Domain Name Registration
Choosing the right domain name is really quite a simple process although deciding between all the options can be more difficult.
Are you a new or existing business?
If you are an existing business then you will want to try and find a domain name that either reflects your business name or the services your business provides.
If you are in the process of setting up a new business, I would suggest you check that a suitable domain name is available when choosing your business name, or at least check to see which domains have already been taken and whether they are being used by potential competitors.
Choosing a domain extension
Domain extensions are the letters that come after your domain name (.com, .uk etc.). There are literally hundreds to choose from however in my experience uk based companies still prefer to get a .co.uk domain. If another company is using a .co.uk domain name and you have the same domain with a different extension, the fear is, potential customers will see the .co.uk domain first and visit at best the wrong site or at worst your competitors site.
Why can't I register a .uk domain name?
Imagine the excitement you're searching for your perfect domain name and everything has been taken, but what's that, there's a .uk version of the domain you want but you can't register it?
.UK domains were introduced on the 10 June 2014, they are intended to bring the uk in line with the rest of europe by having a single two letter extension instead of the .co.uk which we currently use. In order to make things fair for anyone who has already registered the .co.uk version of their domain,first refusal is being offered until the 10 June 2019. To find out more about who is eligible to register a .uk domain you can contact me by email to firstname.lastname@example.org or read the following article on .uk domains.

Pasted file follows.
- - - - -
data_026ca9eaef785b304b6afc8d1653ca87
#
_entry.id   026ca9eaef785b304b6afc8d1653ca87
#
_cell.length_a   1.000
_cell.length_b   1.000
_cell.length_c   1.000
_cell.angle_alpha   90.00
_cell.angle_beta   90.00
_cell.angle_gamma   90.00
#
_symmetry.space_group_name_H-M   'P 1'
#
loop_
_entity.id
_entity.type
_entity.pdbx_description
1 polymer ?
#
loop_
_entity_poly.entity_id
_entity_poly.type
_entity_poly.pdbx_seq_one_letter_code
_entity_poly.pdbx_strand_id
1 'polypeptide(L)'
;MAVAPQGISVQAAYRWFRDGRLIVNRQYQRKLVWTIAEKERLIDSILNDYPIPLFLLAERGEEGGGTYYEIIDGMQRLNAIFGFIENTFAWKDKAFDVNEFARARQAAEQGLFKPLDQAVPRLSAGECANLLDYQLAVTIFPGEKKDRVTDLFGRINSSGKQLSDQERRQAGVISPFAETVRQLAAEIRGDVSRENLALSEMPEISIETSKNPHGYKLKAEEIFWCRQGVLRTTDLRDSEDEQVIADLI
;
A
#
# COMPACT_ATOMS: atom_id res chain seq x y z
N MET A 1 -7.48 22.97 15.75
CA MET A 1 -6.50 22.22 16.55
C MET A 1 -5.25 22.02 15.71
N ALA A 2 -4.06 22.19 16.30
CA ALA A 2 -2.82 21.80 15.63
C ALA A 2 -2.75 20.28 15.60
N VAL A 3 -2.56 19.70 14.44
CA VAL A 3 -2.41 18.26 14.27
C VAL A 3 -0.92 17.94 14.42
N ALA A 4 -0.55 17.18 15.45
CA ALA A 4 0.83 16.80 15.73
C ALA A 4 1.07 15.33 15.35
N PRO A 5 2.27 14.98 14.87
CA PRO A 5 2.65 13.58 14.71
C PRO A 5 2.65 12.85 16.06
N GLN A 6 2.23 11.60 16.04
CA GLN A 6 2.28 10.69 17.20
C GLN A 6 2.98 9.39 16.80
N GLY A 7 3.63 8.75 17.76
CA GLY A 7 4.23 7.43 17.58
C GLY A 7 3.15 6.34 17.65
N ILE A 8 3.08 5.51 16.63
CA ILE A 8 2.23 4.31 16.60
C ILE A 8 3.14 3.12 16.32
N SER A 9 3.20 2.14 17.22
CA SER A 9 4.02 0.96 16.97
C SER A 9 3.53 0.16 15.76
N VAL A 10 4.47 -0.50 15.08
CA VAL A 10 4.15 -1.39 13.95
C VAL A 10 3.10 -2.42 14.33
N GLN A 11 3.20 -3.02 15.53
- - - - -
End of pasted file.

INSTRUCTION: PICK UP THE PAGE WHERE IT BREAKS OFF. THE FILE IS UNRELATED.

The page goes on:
Regional variations offer companies who only operate locally to add geographical locations to their domains. One of my clients chose www.teessideexecutivecars.co.uk. This suited his business as the majority of his business is from people coming to or leaving the Teesside region.
Blocked or parked domains & domains for sale
Taking the example used above www.executivecars.co.uk, whilst an excellent domain name, it isn't actually being used for a website. It is being used for 'parked domain monetization'. The owner of the domain will receive revenue from creating links to other sites. Generally they will link to businesses that have a similar activity to the domain name.
This practice is not a great concern to me and if in the case of www.teessideexecutivecars.co.uk you are not going to be overly concerned about potential customers stumbling across www.executivecars.co.uk, as it will be clear it is not in competition.
You may also find that parked domains are up for sale, this again is not a great concern as domain owners have generally registered the domain just to try and sell and not to actually promote a business. Early on in my career I enquired about buying domains for some of my clients however the prices put on these domains are generally out of the reach of SME's.
Registering a domain
Once you've decided on a domain, (searched the web for any potential competition that might have a similar name), you are ready to register your domain. I currently use a company called LCN to register my domains however there are plenty of other registras to choose from. Currently I charge £1 per month to register a .co.uk domain name which includes a small management and set up fee. You can register a domain for less however you need to be confident in setting up your domain to work with your website, email and ftp software.
Setting up your domain name
A domain name is your internet address, put simply, it points to the location of your website and directs your emails to and from your service provider. You can keep your domain name whilst changing the location of either your website hosting or email provider by changing the dns records, this is generally best left to someone who knows what they are doing.
Resolving domain name problems
Occasionally I am contacted by businesses who have lost control of either their website, email or domain name. Whilst not a common problem it can occur and for a number of reasons, usually someone in the link going out of business or not paying a bill.
The good news is it's usually fairly straightforward to resolve with a quick search to find where the problem is. If we find a more complicated issue Nominet, the official registry for .uk domain names can intervene for a small fee.